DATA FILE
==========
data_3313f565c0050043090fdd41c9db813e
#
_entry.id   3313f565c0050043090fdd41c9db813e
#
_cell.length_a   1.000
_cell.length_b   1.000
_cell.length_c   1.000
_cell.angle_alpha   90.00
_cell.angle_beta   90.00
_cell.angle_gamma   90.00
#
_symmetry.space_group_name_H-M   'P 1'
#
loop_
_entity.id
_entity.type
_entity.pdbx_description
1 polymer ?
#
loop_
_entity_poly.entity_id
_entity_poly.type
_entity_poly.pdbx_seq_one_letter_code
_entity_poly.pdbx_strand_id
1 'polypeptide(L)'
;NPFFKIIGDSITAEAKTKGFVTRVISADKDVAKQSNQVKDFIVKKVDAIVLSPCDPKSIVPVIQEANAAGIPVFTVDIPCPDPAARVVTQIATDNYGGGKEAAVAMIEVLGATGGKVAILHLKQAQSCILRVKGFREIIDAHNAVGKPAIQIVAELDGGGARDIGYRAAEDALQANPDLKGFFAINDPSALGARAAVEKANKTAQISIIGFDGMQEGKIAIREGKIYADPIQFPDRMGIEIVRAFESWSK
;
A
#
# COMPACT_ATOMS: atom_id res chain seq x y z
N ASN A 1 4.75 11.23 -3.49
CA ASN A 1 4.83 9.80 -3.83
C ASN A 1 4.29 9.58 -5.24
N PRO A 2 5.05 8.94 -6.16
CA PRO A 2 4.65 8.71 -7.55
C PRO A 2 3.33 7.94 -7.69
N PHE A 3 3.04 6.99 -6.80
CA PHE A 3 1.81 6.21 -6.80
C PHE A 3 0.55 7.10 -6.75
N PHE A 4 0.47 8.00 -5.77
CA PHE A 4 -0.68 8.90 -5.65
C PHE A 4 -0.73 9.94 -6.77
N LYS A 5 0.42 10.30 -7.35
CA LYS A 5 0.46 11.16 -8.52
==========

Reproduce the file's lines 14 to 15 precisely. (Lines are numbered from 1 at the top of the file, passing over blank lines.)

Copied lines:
loop_
_entity.id